What You Need To Know About Traction Alopecia And The Risk It Poses To Your Hair Health

Do you normally wear your hair in tight ponytails or braids? If that's the case, consider switching to a different hairstyle. Braids, extensions, pigtails, and other scalp-pulling hairstyles can lead to traction alopecia, a common cause of hair loss.

As its name suggests, this form of alopecia occurs in areas where the hair is constantly pulled, explains dermatologist Oma Agbai. "For example, if you wear tight ponytails, the areas around the frontal or posterior hairline could develop patches of alopecia in a band-like distribution. Commonly, there is a fringe of retained fine, wispy hairs across the hairline, which leads to the characteristic fringe sign of traction alopecia," she told Dermatology Times. In its early stages, traction alopecia may cause itching, crusting, soreness, and small bumps on the scalp.

Not long ago, comedian Amy Schumer opened up about her little-known disorder, trichotillomania. This mental health condition occurs when people pull out their hair in response to stress, among other causes. Traction alopecia is caused by constant hair pulling, too, but it doesn't have a psychological component, so it's easier to prevent and treat. The sooner you do something about it, the lower your risk of permanent hair loss.

Traction alopecia, an overlooked cause of hair loss

About 30% of women of African descent experience hair loss due to traction alopecia, according to 2018 research published in the Clinical, Cosmetic, and Investigational Dermatology journal. This disorder can affect anyone, regardless of age or sex, but it's more common in people wearing tight hairstyles like dreadlocks, cornrows, braids, or waves. The risk is even higher for those who also use chemical-based hair relaxers. Other practices, such as wearing a hijab, tight caps, wigs, or safety helmets, can contribute to traction alopecia, too.

Researchers believe that tight hairstyles affect the hair follicles, leading to inflammation. This may result in local irritation, pustules, papules, hair thinning, and ultimately, hair loss. In some cases, traction alopecia can occur years after a person has switched to a more relaxed hairstyle, notes Dermatology Times. So, if you're thinking about getting sisterlocks, you might want to reconsider your decision.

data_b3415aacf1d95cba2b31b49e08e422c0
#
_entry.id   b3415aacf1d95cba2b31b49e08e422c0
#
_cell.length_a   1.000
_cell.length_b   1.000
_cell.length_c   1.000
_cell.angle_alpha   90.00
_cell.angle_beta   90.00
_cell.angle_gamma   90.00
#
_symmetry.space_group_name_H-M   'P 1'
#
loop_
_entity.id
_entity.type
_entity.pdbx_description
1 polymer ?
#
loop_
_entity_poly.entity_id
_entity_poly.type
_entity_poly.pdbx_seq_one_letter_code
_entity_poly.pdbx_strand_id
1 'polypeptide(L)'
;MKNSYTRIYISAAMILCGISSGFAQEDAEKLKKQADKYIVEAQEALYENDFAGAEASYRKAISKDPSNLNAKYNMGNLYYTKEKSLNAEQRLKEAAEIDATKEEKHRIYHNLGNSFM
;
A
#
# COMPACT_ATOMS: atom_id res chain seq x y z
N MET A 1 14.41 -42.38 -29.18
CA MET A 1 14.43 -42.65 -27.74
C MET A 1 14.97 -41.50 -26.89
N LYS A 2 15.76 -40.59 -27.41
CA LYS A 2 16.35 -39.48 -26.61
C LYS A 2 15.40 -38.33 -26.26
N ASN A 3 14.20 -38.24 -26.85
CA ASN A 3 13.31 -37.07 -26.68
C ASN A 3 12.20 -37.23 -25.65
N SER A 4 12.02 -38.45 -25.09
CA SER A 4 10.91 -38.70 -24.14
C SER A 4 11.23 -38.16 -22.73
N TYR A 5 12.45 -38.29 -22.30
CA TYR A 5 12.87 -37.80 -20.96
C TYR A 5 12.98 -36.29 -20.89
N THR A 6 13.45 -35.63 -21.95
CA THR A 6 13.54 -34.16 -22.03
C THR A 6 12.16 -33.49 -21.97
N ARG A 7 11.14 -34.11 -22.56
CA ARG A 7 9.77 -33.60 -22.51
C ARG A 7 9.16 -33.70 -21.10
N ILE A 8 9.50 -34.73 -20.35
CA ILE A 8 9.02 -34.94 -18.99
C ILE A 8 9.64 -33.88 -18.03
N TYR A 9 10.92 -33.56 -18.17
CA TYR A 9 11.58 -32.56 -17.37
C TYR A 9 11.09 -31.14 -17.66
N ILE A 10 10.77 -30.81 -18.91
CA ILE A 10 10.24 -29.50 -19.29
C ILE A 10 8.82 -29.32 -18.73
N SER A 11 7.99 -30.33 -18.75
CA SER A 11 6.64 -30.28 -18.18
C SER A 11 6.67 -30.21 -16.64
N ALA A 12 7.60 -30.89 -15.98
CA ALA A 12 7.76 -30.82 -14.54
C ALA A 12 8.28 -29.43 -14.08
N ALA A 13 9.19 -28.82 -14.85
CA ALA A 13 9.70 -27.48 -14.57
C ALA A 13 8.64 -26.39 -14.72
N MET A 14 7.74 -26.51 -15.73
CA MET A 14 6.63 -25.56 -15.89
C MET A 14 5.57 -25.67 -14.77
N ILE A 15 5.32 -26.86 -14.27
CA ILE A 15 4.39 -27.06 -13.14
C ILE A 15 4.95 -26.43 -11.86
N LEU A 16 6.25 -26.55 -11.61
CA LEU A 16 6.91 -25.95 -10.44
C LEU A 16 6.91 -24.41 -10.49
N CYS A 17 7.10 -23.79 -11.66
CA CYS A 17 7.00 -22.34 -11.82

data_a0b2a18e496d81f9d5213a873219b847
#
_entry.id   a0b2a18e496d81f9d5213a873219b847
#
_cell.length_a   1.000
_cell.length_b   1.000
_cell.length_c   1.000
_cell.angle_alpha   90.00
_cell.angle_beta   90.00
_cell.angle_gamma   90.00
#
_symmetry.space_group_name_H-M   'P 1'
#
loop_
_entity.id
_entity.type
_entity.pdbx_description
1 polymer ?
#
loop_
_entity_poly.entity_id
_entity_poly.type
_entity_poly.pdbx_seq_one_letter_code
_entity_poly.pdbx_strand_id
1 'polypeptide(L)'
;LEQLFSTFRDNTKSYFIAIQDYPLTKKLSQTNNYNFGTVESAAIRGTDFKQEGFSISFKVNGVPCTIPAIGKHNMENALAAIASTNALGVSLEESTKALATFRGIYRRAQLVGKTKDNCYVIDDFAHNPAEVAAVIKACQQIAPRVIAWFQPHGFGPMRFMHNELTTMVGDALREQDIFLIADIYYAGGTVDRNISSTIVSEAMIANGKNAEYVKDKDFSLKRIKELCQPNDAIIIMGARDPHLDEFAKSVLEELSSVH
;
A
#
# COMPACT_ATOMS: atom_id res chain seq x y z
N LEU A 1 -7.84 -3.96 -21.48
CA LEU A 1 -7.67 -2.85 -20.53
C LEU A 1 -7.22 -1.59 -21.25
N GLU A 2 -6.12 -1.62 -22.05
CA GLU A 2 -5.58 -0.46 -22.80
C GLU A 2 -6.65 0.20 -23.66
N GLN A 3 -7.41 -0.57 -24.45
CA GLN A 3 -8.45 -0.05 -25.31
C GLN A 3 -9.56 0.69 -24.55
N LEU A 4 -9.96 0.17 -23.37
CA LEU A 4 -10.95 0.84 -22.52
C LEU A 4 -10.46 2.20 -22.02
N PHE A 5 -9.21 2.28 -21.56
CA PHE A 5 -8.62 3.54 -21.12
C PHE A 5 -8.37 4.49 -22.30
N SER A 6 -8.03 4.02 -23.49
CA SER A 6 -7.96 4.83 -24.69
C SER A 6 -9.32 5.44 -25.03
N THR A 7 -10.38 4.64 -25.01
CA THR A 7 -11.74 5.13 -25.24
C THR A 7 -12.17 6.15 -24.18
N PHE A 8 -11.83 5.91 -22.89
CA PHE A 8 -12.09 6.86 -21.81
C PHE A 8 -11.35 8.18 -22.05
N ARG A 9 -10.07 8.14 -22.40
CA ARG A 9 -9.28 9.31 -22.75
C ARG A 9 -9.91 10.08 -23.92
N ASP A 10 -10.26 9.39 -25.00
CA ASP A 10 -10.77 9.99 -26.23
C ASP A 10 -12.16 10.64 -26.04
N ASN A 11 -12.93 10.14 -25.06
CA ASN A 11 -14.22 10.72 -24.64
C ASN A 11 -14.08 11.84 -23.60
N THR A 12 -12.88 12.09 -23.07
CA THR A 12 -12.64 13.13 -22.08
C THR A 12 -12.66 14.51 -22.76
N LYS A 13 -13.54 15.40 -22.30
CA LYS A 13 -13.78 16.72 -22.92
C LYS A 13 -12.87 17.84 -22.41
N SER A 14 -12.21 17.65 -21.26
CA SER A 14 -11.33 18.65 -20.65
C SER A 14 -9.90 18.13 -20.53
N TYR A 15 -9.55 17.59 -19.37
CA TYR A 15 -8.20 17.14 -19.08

On the positive side, this disorder can be treated with antibiotics, minoxidil, and anti-inflammatory shots. The goal of treatment is to reduce inflammation and stimulate hair growth. For best results, you may also need to stop dying your hair and applying heat to it. In more severe cases, doctors may recommend a hair transplant or platelet-rich plasma (PRP) therapy.

What can you do to prevent traction alopecia?

The best way to prevent traction alopecia is to avoid tight hairstyles. However, wearing a ponytail or braids once in a while is unlikely to damage your hair; just make sure it doesn't become a habit. Thicker braids and dreadlocks are generally safer. Experts also recommend changing your hairstyle every few months or as soon as you notice any signs of discomfort, such as scalp pain and soreness.

Loose hairstyles and updos pose the lowest risk, according to dermatologist Crystal Aguh. She also advises against the use of flat irons, blow dryers, glued wigs, and chemical hair treatments. "Hair is a cornerstone of self-esteem and identity for many people, but ironically, some hairstyles meant to improve our self-confidence actually lead to hair and scalp damage," she told Johns Hopkins Medicine.

Apart from that, make sure you know when to see a doctor about daily hair loss. Any bald spots and patches of thinning hair, as well as other issues, such as flaking, itching, or pustules, might warrant a check-up. Meanwhile, give your hair a break from extensions, heat, and chemical dyes, and tweak your diet as needed. For example, you may need more protein, zinc, iron, or B vitamins. A deficiency in these nutrients can cause or worsen hair loss and affect scalp health.